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Summary: Christmas Day 1988: Jesus came into a world full of fears about economics, government, health, and the rest. Our pretty porcelain manger scenes are not realistic. But when Jesus comes today and works through us, He works to drive away all the fears that

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A certain family, a number of years ago, as was their custom, lovingly and carefully set out their beautiful porcelain nativity scene for Christmas. They were so very proud of this delicate, fragile thing of beauty; they had paid a good deal of money for it on a trip to Europe, and its value could not be measured only in money. Its value was measured in its beauty and in the sentiment they had by now attached to it. The features on the Virgin were quiet, demure, with a blush of pink on each cheek. Joseph was made with eyes lifted up to heaven, as if he were still in shock and awe over all that had taken place. Each of the tiny porcelain animals had a charm too, and you could hardly imagine these lovely things fouling a stable or chomping noisily on fodder. It was all very lovely, very fragile, and somehow very pure.

But this family loved their porcelain nativity scene and carefully brought it out each Christmas day, setting it under the tree, placing each figure in exactly the right spot, proudly placing everything in a semi-circle focused on the Christ Child. It was a ritual of adoration and devotion.

This year, however, things were a little different. Their young son, who last Christmas could barely walk, had been safely kept on the sidelines and away from this carefully constructed scene. But if he could barely walk last year, you know that by this year he had found his feet and was able to get around and do just about anything he wanted to do. And not only had he found his feet, but also he had found a stubborn will in there somewhere. Not only could he do just about anything he wanted, he did it. Or tried mighty hard at least.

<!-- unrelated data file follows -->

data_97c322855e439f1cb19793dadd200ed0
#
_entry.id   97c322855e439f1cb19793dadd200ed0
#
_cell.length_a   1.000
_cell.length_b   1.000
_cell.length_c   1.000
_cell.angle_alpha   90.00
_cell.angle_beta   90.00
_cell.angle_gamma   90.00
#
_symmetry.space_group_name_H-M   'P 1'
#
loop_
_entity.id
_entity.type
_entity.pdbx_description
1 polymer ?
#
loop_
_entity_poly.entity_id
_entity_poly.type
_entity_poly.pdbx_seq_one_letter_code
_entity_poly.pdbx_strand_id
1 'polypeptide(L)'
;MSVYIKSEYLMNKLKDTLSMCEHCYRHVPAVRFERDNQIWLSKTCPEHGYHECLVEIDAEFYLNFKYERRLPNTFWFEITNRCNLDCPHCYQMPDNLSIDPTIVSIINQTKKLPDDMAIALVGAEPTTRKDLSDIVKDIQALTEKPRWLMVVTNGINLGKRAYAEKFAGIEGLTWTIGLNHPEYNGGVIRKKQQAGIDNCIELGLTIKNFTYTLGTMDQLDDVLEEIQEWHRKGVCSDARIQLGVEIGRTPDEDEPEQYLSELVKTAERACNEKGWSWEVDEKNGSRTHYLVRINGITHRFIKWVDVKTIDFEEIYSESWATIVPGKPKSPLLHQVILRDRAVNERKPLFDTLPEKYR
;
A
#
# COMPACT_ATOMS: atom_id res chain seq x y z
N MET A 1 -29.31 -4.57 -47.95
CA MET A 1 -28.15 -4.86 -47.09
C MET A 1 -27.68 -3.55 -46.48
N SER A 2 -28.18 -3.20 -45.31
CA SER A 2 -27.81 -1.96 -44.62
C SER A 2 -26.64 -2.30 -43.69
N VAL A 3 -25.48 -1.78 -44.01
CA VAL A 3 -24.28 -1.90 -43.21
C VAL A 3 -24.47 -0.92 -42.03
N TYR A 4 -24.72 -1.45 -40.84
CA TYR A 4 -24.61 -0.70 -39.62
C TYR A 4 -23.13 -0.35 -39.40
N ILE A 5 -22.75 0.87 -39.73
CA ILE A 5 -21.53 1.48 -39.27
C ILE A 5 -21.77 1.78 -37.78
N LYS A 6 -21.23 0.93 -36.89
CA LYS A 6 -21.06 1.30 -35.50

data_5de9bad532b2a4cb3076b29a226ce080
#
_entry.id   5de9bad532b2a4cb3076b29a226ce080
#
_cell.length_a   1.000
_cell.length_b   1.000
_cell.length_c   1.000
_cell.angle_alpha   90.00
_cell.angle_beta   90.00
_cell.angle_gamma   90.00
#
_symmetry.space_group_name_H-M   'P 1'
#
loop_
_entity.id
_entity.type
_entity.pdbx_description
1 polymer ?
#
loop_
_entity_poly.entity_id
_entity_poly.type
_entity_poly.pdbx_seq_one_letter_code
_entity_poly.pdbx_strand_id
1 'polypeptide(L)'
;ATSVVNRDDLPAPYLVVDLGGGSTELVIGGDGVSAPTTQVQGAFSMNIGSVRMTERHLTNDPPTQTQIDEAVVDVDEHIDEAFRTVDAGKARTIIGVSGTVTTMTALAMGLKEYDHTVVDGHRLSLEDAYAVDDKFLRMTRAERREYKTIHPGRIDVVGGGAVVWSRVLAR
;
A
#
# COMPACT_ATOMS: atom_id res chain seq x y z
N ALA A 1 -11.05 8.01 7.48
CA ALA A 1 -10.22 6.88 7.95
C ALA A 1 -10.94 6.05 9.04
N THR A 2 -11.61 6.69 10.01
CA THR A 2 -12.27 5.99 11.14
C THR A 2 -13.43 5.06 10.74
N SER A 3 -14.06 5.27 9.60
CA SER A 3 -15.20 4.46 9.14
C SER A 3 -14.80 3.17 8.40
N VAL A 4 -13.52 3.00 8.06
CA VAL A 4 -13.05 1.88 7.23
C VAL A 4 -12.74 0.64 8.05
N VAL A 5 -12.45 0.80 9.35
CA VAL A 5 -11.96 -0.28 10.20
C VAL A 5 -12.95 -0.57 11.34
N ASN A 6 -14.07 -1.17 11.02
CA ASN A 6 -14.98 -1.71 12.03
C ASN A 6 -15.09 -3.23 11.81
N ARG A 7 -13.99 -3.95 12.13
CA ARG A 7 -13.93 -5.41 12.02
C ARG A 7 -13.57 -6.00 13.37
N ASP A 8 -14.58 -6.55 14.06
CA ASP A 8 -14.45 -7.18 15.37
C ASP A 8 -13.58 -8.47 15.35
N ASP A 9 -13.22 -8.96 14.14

And so this year when the manger scene was all in place, mother and dad turned to enjoy it with their child, who took one look, dashed into his room, and came out with a battered, ugly, livid green, purely revolting plastic dinosaur. And plunk … right there amidst baby Jesus and contemplative Mary and eyes-uplifted Joseph, one grinning dinosaur. Mom gave a little shriek and plucked it right out: no, no, this doesn't belong in here. This doesn't go here. No dinosaurs at the birth of Jesus.

A little later, Dad went back in the room to admire, once more, the manger scene and its pristine porcelain loveliness, and there it was again: wise man bringing gold, wise man bearing frankincense, wise man carrying myrrh, and all of them peering out from behind oversized, horribly toothy, monstrous gasoline-company-sponsored dinosaur. And so this time Dad rescues the situation and takes out the monster, and giving it back to his little boy, launches into a lengthy explanation: no, son, the dinosaurs were all gone by that time. And anyway they wouldn't have kept one of these in the stable. And besides, it doesn't look right. Now, run along, play, son, but keep this monster out of there.

That night, after their boy was tucked away for sleep, with visions of sugarplums dancing in his sweet little head, mom and dad once again went to the tree to drink in the sight of their perfect little nativity scene with its perfect little figures and their perfect little features. And there, well, let's just say now you can sing the Christmas carol, Ox and ass before him bow, and so does dinosaur. It was back again, in all its green glory.


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